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Access to Capital, Capital Structure, and the Funding of the Firm



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    • Omer Brav is currently employed at Paulson & Co. Inc. This paper is based on my PhD dissertation at the Wharton Business School. An earlier draft of this paper was circulated under the title “How Does Access to the Public Capital Market Affect Firms’ Capital Structure?” I would like to thank Alon Brav, Brian Bushee, Yingjin Gan, Mitch Gouss, Richard Herring, David Musto, Michael Roberts, Oded Sarig, Robert Stambaugh (the editor), Ayako Yasuda, and two anonymous referees for valuable feedback. I owe special thanks to Andrew Metrick for his guidance and support. Comments and suggestions from seminar participants at Cornell University, Emory University, and Wharton School are gratefully acknowledged. All remaining errors are mine. The opinions in this paper represent my own views and not necessarily the views of Paulson & Co. Inc., nor any of its affiliates or employees.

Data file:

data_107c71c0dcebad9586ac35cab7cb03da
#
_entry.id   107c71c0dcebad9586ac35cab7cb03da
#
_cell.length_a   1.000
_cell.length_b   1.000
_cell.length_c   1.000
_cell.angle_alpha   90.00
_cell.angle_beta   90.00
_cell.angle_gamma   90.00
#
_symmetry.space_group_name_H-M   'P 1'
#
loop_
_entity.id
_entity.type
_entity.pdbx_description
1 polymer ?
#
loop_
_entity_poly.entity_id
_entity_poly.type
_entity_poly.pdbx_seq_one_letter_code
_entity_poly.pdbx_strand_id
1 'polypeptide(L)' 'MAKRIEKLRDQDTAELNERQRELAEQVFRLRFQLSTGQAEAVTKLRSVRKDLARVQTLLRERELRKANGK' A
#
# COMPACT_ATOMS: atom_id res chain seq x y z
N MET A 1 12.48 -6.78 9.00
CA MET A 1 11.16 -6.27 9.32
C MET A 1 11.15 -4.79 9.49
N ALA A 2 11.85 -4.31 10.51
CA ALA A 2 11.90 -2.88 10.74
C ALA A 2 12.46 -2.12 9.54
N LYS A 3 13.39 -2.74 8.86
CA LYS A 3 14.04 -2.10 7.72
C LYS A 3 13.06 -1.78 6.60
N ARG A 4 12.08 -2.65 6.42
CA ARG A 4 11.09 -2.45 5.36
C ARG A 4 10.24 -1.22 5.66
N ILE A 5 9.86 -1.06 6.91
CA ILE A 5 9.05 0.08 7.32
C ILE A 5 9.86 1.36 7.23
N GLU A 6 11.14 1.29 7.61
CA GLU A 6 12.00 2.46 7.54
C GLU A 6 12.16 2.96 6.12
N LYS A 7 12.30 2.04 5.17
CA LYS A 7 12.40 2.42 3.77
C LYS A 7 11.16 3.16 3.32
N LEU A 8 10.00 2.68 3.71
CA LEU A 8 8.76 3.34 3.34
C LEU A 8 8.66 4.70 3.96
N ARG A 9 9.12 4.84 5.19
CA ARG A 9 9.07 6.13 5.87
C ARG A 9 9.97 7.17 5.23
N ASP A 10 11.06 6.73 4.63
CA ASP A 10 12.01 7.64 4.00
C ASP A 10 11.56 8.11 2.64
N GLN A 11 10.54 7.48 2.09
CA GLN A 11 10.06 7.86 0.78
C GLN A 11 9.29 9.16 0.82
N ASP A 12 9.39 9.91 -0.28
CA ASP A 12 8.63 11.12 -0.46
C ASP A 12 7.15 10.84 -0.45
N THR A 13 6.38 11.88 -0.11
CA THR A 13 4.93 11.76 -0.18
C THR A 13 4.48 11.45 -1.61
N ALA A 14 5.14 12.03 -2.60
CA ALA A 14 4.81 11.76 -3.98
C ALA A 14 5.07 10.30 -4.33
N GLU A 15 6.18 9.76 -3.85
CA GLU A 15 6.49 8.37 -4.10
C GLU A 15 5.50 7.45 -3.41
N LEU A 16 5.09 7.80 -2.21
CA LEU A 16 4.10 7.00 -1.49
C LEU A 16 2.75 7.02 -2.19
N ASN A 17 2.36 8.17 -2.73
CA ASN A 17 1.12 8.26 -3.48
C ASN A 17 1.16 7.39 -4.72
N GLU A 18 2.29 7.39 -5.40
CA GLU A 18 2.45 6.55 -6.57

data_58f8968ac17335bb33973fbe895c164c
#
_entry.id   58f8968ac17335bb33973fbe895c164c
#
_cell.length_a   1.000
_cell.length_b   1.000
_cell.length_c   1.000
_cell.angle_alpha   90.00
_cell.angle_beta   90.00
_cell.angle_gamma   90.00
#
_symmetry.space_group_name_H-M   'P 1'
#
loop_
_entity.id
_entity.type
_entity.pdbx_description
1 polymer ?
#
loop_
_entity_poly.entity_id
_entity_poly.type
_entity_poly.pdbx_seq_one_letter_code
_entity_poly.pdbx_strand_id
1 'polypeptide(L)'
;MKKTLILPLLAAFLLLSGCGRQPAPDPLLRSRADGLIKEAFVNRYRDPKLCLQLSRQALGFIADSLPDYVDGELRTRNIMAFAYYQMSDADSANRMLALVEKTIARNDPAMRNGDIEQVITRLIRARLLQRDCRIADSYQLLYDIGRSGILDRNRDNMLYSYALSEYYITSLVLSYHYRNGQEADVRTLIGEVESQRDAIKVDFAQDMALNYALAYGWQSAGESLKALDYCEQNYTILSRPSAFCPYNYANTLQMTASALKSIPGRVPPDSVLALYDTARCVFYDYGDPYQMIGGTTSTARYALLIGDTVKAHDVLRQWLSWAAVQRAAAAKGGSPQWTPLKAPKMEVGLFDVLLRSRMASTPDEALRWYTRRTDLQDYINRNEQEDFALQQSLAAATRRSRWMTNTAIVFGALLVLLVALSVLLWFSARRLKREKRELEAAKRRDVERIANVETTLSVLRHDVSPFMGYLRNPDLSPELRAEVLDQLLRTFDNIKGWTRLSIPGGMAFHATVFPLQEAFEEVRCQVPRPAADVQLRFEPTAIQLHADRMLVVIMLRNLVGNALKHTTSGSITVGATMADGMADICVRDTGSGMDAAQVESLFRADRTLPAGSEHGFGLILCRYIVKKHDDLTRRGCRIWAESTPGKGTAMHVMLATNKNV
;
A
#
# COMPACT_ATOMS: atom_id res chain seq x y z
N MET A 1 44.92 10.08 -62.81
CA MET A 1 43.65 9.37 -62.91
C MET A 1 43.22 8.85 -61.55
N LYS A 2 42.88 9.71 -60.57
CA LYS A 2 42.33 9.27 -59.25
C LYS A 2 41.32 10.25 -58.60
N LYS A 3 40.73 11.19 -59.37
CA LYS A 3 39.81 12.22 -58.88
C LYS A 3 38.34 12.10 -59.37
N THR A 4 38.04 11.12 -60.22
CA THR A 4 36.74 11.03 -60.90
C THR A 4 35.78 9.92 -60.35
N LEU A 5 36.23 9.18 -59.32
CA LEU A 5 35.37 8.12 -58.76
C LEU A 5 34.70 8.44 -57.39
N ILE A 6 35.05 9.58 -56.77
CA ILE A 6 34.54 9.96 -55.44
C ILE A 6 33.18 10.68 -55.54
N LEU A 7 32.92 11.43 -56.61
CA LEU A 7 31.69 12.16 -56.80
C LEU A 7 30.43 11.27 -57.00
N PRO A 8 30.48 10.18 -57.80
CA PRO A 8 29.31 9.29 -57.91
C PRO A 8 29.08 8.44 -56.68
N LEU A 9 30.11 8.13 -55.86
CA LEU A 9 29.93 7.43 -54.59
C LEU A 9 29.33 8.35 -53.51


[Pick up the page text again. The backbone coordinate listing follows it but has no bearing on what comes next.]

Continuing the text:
Based upon a large data set of public and private firms in the United Kingdom, I find that compared to their public counterparts, private firms rely almost exclusively on debt financing, have higher leverage ratios, and tend to avoid external capital markets, leading to a greater sensitivity of their capital structures to fluctuations in performance. I argue that these differences are due to private equity being more costly than public equity. I further examine the private firms subsample to show that private equity is more costly than its public counterpart due to information asymmetry and the desire to maintain control.

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